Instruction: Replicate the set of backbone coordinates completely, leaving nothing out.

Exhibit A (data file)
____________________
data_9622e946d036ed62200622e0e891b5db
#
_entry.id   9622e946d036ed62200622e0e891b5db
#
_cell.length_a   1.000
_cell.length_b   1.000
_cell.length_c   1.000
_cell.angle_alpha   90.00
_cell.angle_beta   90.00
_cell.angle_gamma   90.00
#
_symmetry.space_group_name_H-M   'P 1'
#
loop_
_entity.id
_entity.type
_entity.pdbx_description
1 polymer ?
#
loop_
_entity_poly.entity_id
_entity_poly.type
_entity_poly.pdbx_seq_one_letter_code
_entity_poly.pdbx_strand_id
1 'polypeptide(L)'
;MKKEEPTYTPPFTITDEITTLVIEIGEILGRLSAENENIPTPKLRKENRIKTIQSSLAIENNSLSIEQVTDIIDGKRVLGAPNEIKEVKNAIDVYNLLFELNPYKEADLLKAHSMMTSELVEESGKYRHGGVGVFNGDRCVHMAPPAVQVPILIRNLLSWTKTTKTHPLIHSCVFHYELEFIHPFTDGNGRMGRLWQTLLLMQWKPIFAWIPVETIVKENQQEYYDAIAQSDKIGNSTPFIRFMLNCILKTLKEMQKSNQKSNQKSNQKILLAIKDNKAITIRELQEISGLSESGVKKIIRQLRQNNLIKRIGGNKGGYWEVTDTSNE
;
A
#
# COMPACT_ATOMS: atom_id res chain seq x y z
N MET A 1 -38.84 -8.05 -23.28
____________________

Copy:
data_9622e946d036ed62200622e0e891b5db
#
_entry.id   9622e946d036ed62200622e0e891b5db
#
_cell.length_a   1.000
_cell.length_b   1.000
_cell.length_c   1.000
_cell.angle_alpha   90.00
_cell.angle_beta   90.00
_cell.angle_gamma   90.00
#
_symmetry.space_group_name_H-M   'P 1'
#
loop_
_entity.id
_entity.type
_entity.pdbx_description
1 polymer ?
#
loop_
_entity_poly.entity_id
_entity_poly.type
_entity_poly.pdbx_seq_one_letter_code
_entity_poly.pdbx_strand_id
1 'polypeptide(L)'
;MKKEEPTYTPPFTITDEITTLVIEIGEILGRLSAENENIPTPKLRKENRIKTIQSSLAIENNSLSIEQVTDIIDGKRVLGAPNEIKEVKNAIDVYNLLFELNPYKEADLLKAHSMMTSELVEESGKYRHGGVGVFNGDRCVHMAPPAVQVPILIRNLLSWTKTTKTHPLIHSCVFHYELEFIHPFTDGNGRMGRLWQTLLLMQWKPIFAWIPVETIVKENQQEYYDAIAQSDKIGNSTPFIRFMLNCILKTLKEMQKSNQKSNQKSNQKILLAIKDNKAITIRELQEISGLSESGVKKIIRQLRQNNLIKRIGGNKGGYWEVTDTSNE
;
A
#
# COMPACT_ATOMS: atom_id res chain seq x y z
N MET A 1 -38.84 -8.05 -23.28